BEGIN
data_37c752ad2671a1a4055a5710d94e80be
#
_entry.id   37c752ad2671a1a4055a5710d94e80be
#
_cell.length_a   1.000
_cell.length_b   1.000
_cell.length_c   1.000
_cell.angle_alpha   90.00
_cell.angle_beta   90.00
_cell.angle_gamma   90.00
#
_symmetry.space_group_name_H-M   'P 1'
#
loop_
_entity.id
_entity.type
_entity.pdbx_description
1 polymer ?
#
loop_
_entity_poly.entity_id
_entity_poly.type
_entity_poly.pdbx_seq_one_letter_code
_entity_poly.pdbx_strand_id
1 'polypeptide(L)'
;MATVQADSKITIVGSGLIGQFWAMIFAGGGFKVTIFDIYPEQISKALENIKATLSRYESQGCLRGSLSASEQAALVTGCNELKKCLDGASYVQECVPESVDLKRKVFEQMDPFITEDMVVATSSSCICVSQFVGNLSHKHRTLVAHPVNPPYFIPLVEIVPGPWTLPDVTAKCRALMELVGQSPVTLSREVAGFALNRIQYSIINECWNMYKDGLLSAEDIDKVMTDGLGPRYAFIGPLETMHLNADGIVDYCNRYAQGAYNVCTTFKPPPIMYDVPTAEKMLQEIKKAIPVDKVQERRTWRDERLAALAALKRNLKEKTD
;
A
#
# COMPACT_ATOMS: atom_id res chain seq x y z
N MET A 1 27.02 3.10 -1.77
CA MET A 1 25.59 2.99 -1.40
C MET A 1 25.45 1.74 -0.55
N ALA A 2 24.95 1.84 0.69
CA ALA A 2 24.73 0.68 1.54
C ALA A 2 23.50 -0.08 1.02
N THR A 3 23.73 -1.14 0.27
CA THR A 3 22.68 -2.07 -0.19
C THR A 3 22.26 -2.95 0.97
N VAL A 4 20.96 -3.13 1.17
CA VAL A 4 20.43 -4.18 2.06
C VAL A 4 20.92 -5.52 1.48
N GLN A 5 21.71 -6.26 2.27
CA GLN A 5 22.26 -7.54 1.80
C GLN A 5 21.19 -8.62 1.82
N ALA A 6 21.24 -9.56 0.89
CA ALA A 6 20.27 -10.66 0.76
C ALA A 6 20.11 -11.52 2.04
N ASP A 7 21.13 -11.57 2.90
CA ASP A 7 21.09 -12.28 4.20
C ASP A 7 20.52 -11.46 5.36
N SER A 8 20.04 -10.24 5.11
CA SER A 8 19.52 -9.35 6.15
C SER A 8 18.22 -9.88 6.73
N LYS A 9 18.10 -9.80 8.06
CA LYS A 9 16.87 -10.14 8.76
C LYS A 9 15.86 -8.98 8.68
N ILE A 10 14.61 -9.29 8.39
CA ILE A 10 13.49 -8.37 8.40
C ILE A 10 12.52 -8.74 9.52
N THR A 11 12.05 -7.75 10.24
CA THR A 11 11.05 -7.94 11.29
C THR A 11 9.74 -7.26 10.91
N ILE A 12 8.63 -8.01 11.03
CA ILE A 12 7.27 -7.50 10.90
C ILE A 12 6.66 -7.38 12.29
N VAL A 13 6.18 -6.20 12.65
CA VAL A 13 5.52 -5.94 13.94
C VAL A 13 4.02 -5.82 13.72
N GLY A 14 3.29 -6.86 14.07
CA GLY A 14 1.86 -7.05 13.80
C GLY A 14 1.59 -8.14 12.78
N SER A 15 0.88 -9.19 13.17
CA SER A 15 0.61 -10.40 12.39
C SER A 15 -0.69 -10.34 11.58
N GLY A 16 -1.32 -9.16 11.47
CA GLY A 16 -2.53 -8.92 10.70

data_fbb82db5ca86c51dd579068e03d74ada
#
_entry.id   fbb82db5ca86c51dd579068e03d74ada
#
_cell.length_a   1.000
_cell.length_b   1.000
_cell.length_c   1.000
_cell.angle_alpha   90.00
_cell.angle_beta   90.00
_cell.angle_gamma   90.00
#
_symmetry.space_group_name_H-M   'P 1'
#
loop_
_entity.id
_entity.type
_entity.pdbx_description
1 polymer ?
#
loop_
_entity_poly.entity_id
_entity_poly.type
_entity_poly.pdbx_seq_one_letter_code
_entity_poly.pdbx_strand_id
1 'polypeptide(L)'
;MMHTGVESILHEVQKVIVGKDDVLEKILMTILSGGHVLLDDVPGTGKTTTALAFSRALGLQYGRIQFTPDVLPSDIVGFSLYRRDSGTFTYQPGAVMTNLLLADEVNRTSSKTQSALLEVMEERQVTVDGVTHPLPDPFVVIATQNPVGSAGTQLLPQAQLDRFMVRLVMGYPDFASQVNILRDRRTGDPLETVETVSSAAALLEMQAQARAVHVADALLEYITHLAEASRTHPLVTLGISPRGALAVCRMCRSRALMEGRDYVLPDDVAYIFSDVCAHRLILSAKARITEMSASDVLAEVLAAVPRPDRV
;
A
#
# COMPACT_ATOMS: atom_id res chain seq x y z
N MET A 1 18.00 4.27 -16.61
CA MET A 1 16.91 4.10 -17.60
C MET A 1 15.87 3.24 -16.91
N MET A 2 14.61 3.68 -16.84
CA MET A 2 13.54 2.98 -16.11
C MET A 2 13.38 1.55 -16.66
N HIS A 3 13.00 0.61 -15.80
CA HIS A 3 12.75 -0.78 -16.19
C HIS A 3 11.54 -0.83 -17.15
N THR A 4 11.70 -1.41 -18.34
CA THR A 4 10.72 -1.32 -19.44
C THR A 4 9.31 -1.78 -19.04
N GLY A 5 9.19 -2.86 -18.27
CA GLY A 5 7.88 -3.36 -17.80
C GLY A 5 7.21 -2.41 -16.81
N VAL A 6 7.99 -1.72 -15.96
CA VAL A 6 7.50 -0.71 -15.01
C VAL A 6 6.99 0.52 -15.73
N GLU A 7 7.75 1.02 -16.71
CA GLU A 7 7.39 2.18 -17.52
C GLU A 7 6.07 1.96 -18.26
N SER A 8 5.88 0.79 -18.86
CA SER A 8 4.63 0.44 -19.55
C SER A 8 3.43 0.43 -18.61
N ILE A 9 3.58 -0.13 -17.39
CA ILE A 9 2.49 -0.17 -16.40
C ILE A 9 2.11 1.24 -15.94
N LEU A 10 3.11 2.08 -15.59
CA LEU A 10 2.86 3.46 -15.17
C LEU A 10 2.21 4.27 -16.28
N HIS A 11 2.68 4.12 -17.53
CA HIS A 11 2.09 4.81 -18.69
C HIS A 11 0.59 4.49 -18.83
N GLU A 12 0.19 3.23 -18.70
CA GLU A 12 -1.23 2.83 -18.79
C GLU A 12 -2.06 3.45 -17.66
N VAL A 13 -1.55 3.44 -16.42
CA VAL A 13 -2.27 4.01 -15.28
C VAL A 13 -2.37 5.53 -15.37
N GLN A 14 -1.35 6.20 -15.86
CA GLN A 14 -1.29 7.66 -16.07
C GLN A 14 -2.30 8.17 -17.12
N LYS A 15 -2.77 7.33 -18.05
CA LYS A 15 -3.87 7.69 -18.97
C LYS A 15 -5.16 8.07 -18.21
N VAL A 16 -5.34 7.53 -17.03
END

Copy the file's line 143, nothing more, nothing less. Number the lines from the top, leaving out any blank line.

C GLU A 12 -2.06 3.45 -17.66